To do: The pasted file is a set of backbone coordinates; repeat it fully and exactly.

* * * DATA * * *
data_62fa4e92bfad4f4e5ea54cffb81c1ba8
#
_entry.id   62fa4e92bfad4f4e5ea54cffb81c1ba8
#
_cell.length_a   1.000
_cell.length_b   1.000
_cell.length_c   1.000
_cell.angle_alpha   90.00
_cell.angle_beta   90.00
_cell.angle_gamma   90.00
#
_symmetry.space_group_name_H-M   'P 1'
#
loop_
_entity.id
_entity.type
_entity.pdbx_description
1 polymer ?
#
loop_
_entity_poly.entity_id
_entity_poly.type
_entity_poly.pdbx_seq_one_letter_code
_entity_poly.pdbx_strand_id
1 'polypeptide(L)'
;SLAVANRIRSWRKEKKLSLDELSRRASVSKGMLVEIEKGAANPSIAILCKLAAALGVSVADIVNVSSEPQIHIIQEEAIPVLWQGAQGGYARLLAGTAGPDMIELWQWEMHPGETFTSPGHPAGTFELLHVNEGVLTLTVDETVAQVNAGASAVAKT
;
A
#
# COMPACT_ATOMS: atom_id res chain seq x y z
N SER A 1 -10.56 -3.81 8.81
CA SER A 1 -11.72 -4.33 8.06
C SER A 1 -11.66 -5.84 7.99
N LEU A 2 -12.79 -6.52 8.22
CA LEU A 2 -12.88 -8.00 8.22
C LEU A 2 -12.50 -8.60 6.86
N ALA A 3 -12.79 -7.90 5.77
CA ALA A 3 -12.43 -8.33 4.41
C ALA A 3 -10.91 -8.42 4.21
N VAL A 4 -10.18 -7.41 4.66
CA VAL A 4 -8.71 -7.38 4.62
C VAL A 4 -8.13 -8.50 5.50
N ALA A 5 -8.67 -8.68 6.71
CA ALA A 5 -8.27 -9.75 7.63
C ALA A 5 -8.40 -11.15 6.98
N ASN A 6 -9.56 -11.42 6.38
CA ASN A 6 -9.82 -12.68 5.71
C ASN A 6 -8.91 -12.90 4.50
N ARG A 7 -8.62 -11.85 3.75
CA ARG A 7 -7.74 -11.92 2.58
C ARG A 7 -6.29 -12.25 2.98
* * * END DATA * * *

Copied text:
data_62fa4e92bfad4f4e5ea54cffb81c1ba8
#
_entry.id   62fa4e92bfad4f4e5ea54cffb81c1ba8
#
_cell.length_a   1.000
_cell.length_b   1.000
_cell.length_c   1.000
_cell.angle_alpha   90.00
_cell.angle_beta   90.00
_cell.angle_gamma   90.00
#
_symmetry.space_group_name_H-M   'P 1'
#
loop_
_entity.id
_entity.type
_entity.pdbx_description
1 polymer ?
#
loop_
_entity_poly.entity_id
_entity_poly.type
_entity_poly.pdbx_seq_one_letter_code
_entity_poly.pdbx_strand_id
1 'polypeptide(L)'
;SLAVANRIRSWRKEKKLSLDELSRRASVSKGMLVEIEKGAANPSIAILCKLAAALGVSVADIVNVSSEPQIHIIQEEAIPVLWQGAQGGYARLLAGTAGPDMIELWQWEMHPGETFTSPGHPAGTFELLHVNEGVLTLTVDETVAQVNAGASAVAKT
;
A
#
# COMPACT_ATOMS: atom_id res chain seq x y z
N SER A 1 -10.56 -3.81 8.81
CA SER A 1 -11.72 -4.33 8.06
C SER A 1 -11.66 -5.84 7.99
N LEU A 2 -12.79 -6.52 8.22
CA LEU A 2 -12.88 -8.00 8.22
C LEU A 2 -12.50 -8.60 6.86
N ALA A 3 -12.79 -7.90 5.77
CA ALA A 3 -12.43 -8.33 4.41
C ALA A 3 -10.91 -8.42 4.21
N VAL A 4 -10.18 -7.41 4.66
CA VAL A 4 -8.71 -7.38 4.62
C VAL A 4 -8.13 -8.50 5.50
N ALA A 5 -8.67 -8.68 6.71
CA ALA A 5 -8.27 -9.75 7.63
C ALA A 5 -8.40 -11.15 6.98
N ASN A 6 -9.56 -11.42 6.38
CA ASN A 6 -9.82 -12.68 5.71
C ASN A 6 -8.91 -12.90 4.50
N ARG A 7 -8.62 -11.85 3.75
CA ARG A 7 -7.74 -11.92 2.58
C ARG A 7 -6.29 -12.25 2.98